The day wore on and the twin suns rose higher in the sky. It was nearly noon, by his estimate, when they came over a large sand dune and the Sand People's enclave came into view. A small heard of bantha waded through the sand while other Sand People milled around them. The enclave itself looked to be made of old rusted out metal walls and cloth drapings for roofs. It would be relatively easy to pull it apart and move out. These were a nomadic people. What surprised Carth were the gun turrets and mines that encircled the camp. The technology was clearly recent and of Czerka make.

So this must have been what those miners were talking about. They must have used the Jawa slaves for that.

As they drew closer to the enclave, the Sand People that hung around shouted angrily at the train of outsiders. A few, however, watched them with silent curiosity. Their guards finally broke their self-imposed silence and hollered back at the surrounding Sand People.

Their odd procession did not stop at the front gate. The door guard pulled on a rope which drew up the door, long planks of rusted metal that rolled up on each other. As they passed inside, Carth had to fight down a small surge of fear. I really hope Ev knows what she's doing...

As Jolee and the last of their escorts passed through the door, it unrolled, clanging and rattling shut behind them. Their guides led them down a dusty corridor, earning more curious stares and whispers from the Sand People that they passed. They ducked into a canvass sided room, through it, and into another. Standing in the center of the central room was one dressed in darker wrappings than any of the other Sand People. The chieftain.

Two of their four guards respectfully approached the chieftain and seemed to be explaining the situation. One of them presented their prisoners' weapons, unrolling them on the sandy ground. Carth took some comfort in knowing that their three Jedi would be able to take up their lightsabers through the Force if needed. Ev already proved that when she disarmed HK-47 and Canderous. Their other two guards roughly prodded them out of their line and into a clump in the middle of the room. Ev and the droid stayed near the front.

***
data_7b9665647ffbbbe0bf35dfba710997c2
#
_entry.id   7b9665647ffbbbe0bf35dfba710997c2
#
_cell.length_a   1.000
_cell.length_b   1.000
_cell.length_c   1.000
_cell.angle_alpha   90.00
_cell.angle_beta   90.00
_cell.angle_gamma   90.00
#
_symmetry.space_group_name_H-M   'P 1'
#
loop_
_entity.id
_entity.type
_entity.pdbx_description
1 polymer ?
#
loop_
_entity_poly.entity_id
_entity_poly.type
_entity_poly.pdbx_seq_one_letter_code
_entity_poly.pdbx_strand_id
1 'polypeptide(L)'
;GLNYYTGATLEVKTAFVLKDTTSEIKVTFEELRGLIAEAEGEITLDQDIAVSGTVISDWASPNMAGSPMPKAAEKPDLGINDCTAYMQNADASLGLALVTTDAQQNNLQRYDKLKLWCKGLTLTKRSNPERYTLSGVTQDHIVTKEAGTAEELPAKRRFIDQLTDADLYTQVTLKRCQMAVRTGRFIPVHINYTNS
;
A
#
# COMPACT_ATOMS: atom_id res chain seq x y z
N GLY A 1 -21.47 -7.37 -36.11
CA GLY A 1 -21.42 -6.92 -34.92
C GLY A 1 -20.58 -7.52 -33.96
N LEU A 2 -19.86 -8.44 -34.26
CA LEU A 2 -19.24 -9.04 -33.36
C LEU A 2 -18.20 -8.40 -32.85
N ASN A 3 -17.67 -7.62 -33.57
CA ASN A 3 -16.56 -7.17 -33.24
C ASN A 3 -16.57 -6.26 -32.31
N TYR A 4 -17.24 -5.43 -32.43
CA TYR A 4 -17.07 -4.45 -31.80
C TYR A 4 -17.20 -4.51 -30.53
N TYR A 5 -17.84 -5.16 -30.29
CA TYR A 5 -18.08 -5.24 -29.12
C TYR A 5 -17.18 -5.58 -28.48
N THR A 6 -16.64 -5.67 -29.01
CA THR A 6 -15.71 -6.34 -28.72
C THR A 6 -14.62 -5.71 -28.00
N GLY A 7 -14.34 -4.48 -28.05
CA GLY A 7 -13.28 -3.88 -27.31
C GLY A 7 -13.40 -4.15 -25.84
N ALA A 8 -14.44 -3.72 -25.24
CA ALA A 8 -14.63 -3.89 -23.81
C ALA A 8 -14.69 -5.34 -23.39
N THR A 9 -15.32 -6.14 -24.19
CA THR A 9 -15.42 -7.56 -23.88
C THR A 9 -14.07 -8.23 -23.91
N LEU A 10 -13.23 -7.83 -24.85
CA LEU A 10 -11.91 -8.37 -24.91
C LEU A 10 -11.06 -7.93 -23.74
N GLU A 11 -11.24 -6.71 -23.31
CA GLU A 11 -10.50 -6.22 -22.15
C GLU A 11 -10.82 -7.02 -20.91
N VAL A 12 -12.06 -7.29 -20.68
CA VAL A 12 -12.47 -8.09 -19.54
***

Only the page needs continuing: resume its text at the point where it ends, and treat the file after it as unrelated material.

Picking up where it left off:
Finally, the chieftain addressed them directly. When he finished his howling speech, HK-47 translated, “Translation: His people tell him that they attacked you after you defeated a hunting party of his Holy Warriors. You then dropped your weapons and asked for peace. What is your purpose? Why should he give outsiders such as you peace?”

Ev looked at HK and replied, “We come representing the people of Anchorhead and the Jawa clan under Iziz. We know the settlement has offended your people, but we do not know your reasons. We wish to understand you so that the attacks on our people can be stopped. Why do your people attack ours?”

After HK translated, the chieftain roared back an answer. “Translation: He does not trust you or your sincerity. Your people have no respect for the land. In their sin, they live apart from it, as if they are above it. This is unforgivable. The land they have settled on is the land of the Sand People, and they defile it,” the protocol droid explained.

“I also ask have come to ask about the Jawas you have enslaved. Their chief is worried about his missing people,” Ev added.

The chieftain's answer was short. “Translation: Who are you, outsider, to ask into our dealings?” HK pronounced.

“Is there any way we can earn your trust?” Ev asked.